Fracking is one of the hottest trends in the energy business right now and it’s a word that keeps environmentalists plenty busy, too. As it grows in popularity and more wells are drilled across the country, the health aspects of the process are being closely examined. More than 750 chemicals are used in the process. Many of these chemicals are toxic and some of them are called endocrine-disrupting chemicals (EDCs), a class of chemical known to interfere with the body’s production and metabolism of the hormones that govern gender and reproduction.
Fracking, also known as induced hydraulic fracturing or hydrofracturing, requires injecting highly pressurized liquids into the rocky ground containing or surrounding an underground reservoir of natural gas or oil. The induced pressure flushes the hard-to-reach gas or oil into wells that bring it to the surface for collection. Traditionally, fracking was required only once in the lifetime of a well, to get the flow of oil or gas started. Now, however, as the supply of these natural fuels in being depleted, a well may be repeatedly fracked before abandonment.
The chemicals that force the fuel supply to the wells can become mixed with groundwater, underground aquifers, and in the waters of rivers and streams that supply drinking water to individual wells or houses, towns and cities. Online videos and TV news stories have shown water from a kitchen sink catching on fire when fracking sites are in the vicinity. Earthquakes are being reported near fracking sites where no earthquakes have ever been reported.
Floods and heavy rains cause the wastewater ponds at these well sites to overflow and contaminate groundwater and nearby waterways. As the demand for fracking increases, wells are encroaching on residential lands and bringing with them the threat of toxic contamination.
The January 2014 issue of the medical journal, Endocrinology, includes the results of a study exploring the link of infertility, birth defects, and cancer and the amount of fracking chemicals in a community’s water supply. Two US counties were used for the study:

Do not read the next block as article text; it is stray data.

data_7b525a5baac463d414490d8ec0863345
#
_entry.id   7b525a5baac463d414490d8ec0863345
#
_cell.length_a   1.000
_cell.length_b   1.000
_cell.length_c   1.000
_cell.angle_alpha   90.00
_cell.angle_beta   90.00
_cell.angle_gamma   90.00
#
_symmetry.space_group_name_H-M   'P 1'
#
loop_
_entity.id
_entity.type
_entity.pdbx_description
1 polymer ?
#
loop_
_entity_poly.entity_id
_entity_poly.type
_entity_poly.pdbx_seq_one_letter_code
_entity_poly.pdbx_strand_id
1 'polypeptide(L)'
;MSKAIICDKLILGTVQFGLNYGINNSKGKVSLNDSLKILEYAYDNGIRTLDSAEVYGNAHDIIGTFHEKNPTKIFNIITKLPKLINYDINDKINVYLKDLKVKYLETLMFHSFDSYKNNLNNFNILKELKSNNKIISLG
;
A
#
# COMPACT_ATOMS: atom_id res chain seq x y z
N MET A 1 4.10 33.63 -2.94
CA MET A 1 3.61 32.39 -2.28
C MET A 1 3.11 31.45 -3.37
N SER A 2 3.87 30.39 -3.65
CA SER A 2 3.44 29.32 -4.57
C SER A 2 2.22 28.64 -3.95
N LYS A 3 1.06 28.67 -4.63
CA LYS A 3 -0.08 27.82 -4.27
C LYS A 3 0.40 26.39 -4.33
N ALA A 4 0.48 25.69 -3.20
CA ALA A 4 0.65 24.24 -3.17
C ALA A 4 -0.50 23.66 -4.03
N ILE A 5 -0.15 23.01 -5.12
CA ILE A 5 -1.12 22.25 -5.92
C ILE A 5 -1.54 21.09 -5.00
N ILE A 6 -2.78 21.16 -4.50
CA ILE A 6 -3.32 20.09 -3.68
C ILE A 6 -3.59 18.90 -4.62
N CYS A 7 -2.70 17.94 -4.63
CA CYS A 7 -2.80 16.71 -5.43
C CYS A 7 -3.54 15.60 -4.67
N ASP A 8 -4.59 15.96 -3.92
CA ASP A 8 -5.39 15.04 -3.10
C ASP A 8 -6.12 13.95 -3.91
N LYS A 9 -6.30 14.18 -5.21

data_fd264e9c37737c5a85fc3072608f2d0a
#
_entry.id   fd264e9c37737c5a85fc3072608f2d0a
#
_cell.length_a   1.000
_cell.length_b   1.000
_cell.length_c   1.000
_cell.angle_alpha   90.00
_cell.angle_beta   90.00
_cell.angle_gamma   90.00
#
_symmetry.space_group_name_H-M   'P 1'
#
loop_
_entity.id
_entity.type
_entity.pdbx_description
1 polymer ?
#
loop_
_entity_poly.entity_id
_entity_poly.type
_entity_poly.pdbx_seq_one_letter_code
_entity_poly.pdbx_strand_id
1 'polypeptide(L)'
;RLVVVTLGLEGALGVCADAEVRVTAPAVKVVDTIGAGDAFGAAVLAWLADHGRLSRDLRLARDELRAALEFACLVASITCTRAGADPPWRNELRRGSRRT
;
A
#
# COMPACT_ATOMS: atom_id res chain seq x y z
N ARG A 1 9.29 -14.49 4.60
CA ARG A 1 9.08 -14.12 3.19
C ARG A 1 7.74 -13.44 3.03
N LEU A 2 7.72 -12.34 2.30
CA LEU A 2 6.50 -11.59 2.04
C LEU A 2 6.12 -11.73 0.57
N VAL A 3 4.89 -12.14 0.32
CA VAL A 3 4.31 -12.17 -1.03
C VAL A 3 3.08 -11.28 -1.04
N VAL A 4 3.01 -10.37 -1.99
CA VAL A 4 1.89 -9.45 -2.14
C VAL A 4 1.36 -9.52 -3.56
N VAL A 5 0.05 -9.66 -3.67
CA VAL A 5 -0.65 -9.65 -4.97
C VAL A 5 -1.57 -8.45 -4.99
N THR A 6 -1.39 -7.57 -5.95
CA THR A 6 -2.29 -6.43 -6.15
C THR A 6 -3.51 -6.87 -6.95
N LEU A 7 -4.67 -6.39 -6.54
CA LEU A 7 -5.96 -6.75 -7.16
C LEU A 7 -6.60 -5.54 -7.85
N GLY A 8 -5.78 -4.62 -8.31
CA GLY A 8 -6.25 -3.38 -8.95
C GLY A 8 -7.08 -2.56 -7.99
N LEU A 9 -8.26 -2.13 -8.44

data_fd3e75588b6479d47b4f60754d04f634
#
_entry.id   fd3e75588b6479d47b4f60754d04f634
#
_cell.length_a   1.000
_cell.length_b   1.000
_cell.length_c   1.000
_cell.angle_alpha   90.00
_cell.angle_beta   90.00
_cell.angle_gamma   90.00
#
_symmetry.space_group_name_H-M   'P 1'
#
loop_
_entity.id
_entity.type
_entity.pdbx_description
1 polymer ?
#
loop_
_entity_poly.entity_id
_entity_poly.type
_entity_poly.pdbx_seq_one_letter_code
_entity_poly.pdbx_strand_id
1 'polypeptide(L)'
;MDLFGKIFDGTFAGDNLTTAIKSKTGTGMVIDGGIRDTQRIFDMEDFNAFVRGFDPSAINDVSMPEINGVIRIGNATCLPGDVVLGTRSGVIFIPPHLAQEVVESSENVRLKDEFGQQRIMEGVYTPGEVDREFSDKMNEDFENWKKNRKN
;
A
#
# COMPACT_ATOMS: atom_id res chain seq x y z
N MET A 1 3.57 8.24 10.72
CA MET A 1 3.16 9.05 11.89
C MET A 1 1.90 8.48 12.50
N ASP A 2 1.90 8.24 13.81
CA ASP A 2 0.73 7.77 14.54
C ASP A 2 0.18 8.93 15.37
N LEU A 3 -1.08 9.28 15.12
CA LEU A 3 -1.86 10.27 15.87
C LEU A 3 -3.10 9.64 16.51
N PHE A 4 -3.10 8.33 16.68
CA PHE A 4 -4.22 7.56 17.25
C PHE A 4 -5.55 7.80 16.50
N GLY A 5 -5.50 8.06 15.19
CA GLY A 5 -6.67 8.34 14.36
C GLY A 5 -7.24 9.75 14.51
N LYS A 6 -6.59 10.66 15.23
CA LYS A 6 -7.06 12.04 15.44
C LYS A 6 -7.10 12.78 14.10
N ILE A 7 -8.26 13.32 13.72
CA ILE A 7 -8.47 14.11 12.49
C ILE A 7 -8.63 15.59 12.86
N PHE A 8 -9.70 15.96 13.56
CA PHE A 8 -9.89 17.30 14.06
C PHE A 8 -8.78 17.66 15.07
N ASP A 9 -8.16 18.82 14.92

- Garfield County, Colorado, home to more than 10,000 fracking gas wells.
- Boone County, Missouri, where fracking activity is sparse.
Water samples retrieved from drilling sites contained hormone-disrupting chemicals in quantities high enough to interfere with the body’s processing of testosterone and estrogen. The highest concentrations were near wells that had experienced spills. Water from the Colorado River in Garfield County, in the drain fields of these wells, contained moderate levels of the EDCs. Water samples taken in Missouri contained no measurable traces of these chemicals.
The risk of metabolic, neurological, and reproductive diseases, especially when children are exposed to these chemicals, is likely to be elevated, according to the study’s authors. Currently, there are no federal regulations protecting groundwater in the vicinity of fracking sites.
Source: Kassotis, Christopher D., et al. “Estrogen and Androgen Receptor Activities of Hydraulic Fracturing Chemicals and Surface and Ground Water in a Drilling-Dense Region (abstract).” Endocrinology. Endocrine Press / The Endocrine Society. Dec 17, 2013 (press release). Web. Dec 23, 2013.